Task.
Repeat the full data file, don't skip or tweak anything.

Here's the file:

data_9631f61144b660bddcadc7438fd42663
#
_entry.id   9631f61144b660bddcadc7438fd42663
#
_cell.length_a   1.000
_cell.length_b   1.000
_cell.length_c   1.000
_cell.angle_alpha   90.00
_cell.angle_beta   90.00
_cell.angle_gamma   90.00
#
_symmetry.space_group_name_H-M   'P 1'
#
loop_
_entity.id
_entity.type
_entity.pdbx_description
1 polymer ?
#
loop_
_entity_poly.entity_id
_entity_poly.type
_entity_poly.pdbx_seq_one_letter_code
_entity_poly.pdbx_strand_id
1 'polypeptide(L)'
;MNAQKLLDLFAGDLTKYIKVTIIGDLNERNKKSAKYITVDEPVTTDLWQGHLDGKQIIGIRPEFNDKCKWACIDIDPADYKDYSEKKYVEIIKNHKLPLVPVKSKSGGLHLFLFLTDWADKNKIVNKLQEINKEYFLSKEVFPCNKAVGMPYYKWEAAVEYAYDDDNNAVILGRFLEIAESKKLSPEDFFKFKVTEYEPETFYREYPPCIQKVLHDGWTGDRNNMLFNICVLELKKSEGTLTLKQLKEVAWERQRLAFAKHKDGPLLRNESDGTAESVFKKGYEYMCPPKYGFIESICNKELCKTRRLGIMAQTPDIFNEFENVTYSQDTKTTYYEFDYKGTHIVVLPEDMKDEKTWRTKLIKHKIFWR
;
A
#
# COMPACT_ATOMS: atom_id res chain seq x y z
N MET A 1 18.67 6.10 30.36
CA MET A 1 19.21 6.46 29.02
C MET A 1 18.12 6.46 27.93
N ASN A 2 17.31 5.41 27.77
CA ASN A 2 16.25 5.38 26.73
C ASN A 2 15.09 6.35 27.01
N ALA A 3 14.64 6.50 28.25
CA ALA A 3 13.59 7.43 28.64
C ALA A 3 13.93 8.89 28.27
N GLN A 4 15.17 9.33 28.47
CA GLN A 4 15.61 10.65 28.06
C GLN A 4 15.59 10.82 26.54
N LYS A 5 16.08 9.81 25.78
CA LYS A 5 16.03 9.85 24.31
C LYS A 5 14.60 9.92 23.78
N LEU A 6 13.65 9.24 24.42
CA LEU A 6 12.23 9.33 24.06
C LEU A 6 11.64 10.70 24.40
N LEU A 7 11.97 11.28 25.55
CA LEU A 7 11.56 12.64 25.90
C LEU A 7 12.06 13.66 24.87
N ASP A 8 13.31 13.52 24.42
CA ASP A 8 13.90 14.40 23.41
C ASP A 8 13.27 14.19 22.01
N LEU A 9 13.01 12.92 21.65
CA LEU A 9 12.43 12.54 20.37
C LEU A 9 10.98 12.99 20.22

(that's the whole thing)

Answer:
data_9631f61144b660bddcadc7438fd42663
#
_entry.id   9631f61144b660bddcadc7438fd42663
#
_cell.length_a   1.000
_cell.length_b   1.000
_cell.length_c   1.000
_cell.angle_alpha   90.00
_cell.angle_beta   90.00
_cell.angle_gamma   90.00
#
_symmetry.space_group_name_H-M   'P 1'
#
loop_
_entity.id
_entity.type
_entity.pdbx_description
1 polymer ?
#
loop_
_entity_poly.entity_id
_entity_poly.type
_entity_poly.pdbx_seq_one_letter_code
_entity_poly.pdbx_strand_id
1 'polypeptide(L)'
;MNAQKLLDLFAGDLTKYIKVTIIGDLNERNKKSAKYITVDEPVTTDLWQGHLDGKQIIGIRPEFNDKCKWACIDIDPADYKDYSEKKYVEIIKNHKLPLVPVKSKSGGLHLFLFLTDWADKNKIVNKLQEINKEYFLSKEVFPCNKAVGMPYYKWEAAVEYAYDDDNNAVILGRFLEIAESKKLSPEDFFKFKVTEYEPETFYREYPPCIQKVLHDGWTGDRNNMLFNICVLELKKSEGTLTLKQLKEVAWERQRLAFAKHKDGPLLRNESDGTAESVFKKGYEYMCPPKYGFIESICNKELCKTRRLGIMAQTPDIFNEFENVTYSQDTKTTYYEFDYKGTHIVVLPEDMKDEKTWRTKLIKHKIFWR
;
A
#
# COMPACT_ATOMS: atom_id res chain seq x y z
N MET A 1 18.67 6.10 30.36
CA MET A 1 19.21 6.46 29.02
C MET A 1 18.12 6.46 27.93
N ASN A 2 17.31 5.41 27.77
CA ASN A 2 16.25 5.38 26.73
C ASN A 2 15.09 6.35 27.01
N ALA A 3 14.64 6.50 28.25
CA ALA A 3 13.59 7.43 28.64
C ALA A 3 13.93 8.89 28.27
N GLN A 4 15.17 9.33 28.47
CA GLN A 4 15.61 10.65 28.06
C GLN A 4 15.59 10.82 26.54
N LYS A 5 16.08 9.81 25.78
CA LYS A 5 16.03 9.85 24.31
C LYS A 5 14.60 9.92 23.78
N LEU A 6 13.65 9.24 24.42
CA LEU A 6 12.23 9.33 24.06
C LEU A 6 11.64 10.70 24.40
N LEU A 7 11.97 11.28 25.55
CA LEU A 7 11.56 12.64 25.90
C LEU A 7 12.06 13.66 24.87
N ASP A 8 13.31 13.52 24.42
CA ASP A 8 13.90 14.40 23.41
C ASP A 8 13.27 14.19 22.01
N LEU A 9 13.01 12.92 21.65
CA LEU A 9 12.43 12.54 20.37
C LEU A 9 10.98 12.99 20.22